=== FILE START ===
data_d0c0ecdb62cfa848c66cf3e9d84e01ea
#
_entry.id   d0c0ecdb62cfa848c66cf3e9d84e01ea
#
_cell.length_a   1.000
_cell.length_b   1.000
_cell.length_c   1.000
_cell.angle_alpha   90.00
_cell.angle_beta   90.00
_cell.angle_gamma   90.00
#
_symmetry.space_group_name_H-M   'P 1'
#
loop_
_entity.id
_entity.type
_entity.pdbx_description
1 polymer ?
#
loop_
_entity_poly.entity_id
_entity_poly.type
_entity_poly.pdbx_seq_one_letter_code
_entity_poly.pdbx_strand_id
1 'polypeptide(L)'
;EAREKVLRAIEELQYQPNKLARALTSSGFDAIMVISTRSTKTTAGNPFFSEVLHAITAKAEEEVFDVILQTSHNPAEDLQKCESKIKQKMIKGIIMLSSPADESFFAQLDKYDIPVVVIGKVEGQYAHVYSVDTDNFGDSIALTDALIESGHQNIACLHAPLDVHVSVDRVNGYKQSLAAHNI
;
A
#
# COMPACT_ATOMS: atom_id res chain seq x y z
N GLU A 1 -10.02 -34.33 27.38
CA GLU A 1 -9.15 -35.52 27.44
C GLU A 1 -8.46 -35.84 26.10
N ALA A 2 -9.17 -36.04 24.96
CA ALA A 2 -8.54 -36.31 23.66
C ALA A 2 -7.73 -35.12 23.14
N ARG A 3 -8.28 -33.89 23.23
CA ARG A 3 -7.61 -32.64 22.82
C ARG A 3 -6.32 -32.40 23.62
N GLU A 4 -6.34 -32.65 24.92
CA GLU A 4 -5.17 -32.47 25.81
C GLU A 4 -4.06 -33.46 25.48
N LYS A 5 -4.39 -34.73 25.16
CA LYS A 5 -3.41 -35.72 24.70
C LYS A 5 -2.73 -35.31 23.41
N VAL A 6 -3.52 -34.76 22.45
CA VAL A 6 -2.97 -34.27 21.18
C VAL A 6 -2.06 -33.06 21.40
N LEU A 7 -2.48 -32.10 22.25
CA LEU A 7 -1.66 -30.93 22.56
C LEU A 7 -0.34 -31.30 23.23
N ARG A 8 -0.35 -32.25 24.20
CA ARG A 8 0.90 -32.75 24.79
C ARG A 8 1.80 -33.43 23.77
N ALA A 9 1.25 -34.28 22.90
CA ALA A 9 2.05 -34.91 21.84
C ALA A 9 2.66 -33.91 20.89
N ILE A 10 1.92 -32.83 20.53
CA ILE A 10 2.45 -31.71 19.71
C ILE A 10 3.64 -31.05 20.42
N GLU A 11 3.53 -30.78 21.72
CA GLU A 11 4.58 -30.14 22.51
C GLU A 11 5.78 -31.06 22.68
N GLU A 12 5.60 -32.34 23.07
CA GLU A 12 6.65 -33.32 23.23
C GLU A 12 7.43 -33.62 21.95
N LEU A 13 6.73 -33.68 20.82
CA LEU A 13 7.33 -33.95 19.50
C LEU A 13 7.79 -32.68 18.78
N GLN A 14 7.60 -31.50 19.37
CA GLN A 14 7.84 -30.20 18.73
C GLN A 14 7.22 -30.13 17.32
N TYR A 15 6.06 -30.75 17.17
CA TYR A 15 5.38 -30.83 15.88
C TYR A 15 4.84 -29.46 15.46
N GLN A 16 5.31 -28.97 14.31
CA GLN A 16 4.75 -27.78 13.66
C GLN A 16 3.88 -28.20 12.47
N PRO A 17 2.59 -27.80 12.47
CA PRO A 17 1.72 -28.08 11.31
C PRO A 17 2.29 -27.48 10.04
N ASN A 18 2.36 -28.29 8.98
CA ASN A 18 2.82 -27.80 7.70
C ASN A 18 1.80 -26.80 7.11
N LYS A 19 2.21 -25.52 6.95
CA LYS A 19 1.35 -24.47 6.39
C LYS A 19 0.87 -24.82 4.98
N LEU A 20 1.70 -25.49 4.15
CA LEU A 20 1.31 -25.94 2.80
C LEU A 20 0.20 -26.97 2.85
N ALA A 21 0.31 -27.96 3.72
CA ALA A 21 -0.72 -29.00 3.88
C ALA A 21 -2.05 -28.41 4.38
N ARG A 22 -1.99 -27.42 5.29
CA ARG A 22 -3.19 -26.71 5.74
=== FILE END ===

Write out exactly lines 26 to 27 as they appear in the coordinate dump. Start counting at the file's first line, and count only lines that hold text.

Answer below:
;EAREKVLRAIEELQYQPNKLARALTSSGFDAIMVISTRSTKTTAGNPFFSEVLHAITAKAEEEVFDVILQTSHNPAEDLQKCESKIKQKMIKGIIMLSSPADESFFAQLDKYDIPVVVIGKVEGQYAHVYSVDTDNFGDSIALTDALIESGHQNIACLHAPLDVHVSVDRVNGYKQSLAAHNI
;